In Democratic circles, Julian Castro was a well-known name even before President Obama tapped him to lead the Department of Housing and Urban Development last spring.
The former San Antonio mayor – and identical twin of Rep. Joaquin Castro (D-Tex.) – catapulted into the national spotlight when he delivered the keynote address at the 2012 Democratic National Convention. And his name often comes up as a possible contender for a big job under the next Democratic president.
About three months into his time at HUD, Castro refuses to talk about the next job, insisting that he’s focused on the one he’s got. We spoke to the Secretary about his agenda as he gains his footing in Washington. This interview was edited for length and clarity.
Dina ElBoghdady: You’ve said that Hispanics are key to the housing market’s future, which is why the nation needs immigration reform. Please explain the connection between the two and how the president’s decision to delay reform until after Tuesday’s elections might affect the chances of a major overhaul?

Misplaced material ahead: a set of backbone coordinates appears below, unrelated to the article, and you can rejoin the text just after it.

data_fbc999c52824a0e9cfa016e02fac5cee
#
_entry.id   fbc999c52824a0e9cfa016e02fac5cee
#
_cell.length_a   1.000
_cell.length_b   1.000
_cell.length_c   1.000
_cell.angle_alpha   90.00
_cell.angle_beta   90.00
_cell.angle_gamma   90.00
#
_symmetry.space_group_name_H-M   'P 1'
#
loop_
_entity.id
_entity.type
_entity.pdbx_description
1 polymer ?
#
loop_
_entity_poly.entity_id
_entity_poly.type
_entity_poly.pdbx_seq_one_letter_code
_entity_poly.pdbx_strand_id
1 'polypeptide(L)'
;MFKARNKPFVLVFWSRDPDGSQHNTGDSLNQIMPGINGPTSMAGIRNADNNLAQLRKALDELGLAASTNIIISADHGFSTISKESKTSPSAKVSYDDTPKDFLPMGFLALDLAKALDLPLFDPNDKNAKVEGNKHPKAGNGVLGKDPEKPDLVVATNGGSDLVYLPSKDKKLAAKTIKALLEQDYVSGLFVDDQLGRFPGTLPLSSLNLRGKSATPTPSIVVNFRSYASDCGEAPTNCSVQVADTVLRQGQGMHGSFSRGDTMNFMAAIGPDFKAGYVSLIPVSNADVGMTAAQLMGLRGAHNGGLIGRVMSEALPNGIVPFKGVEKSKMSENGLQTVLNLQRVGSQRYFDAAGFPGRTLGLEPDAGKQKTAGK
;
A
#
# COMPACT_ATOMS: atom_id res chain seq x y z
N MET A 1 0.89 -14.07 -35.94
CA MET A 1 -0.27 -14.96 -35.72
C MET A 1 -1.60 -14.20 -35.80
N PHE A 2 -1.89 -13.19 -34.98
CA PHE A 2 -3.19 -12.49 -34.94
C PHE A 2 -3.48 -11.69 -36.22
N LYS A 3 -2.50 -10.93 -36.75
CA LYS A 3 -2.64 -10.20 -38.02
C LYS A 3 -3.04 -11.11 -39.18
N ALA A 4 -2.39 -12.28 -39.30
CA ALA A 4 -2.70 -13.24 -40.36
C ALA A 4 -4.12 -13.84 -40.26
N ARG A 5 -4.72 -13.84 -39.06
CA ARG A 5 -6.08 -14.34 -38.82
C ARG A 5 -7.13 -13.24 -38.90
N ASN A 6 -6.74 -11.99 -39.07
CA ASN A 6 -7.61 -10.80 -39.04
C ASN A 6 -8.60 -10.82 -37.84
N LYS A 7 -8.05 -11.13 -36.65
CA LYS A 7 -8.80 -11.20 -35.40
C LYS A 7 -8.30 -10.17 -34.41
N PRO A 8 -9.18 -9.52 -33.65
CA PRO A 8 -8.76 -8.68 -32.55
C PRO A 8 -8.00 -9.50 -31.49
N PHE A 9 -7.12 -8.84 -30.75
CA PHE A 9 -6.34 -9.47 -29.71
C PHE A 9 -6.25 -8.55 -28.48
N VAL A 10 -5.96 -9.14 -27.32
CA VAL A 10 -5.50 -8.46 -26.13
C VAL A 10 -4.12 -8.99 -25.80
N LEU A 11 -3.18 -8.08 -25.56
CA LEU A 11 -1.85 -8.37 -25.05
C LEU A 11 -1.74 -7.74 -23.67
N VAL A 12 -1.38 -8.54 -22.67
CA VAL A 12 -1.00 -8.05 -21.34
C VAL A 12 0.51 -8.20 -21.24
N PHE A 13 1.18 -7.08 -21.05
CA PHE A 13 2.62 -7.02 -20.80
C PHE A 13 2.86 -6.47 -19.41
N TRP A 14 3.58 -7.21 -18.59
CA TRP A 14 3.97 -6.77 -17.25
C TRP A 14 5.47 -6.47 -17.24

Julian Castro: My hope is that the overall housing market will continue to get stronger. The Hispanic community is an important component because it is the fastest-growing segment of the population. [Harvard’s Joint Center for Housing Studies projects that Hispanics will account for 40 percent of total household growth from 2015 t0 2025.] Having sound immigration policy is important because it gives more certainty to the 11 million or so folks who are here, who are undocumented. And if the president and/or Congress are able to provide more certainty, you will see more folks who now are in limbo deciding in the future to actually purchase a home. My hope is that no matter what happens on Tuesday, in short order there will be immigration reform. The president has said very clearly that he’s going to take significant executive action, and my hope is that ultimately Congress will follow suit and pass comprehensive immigration reform within this next term.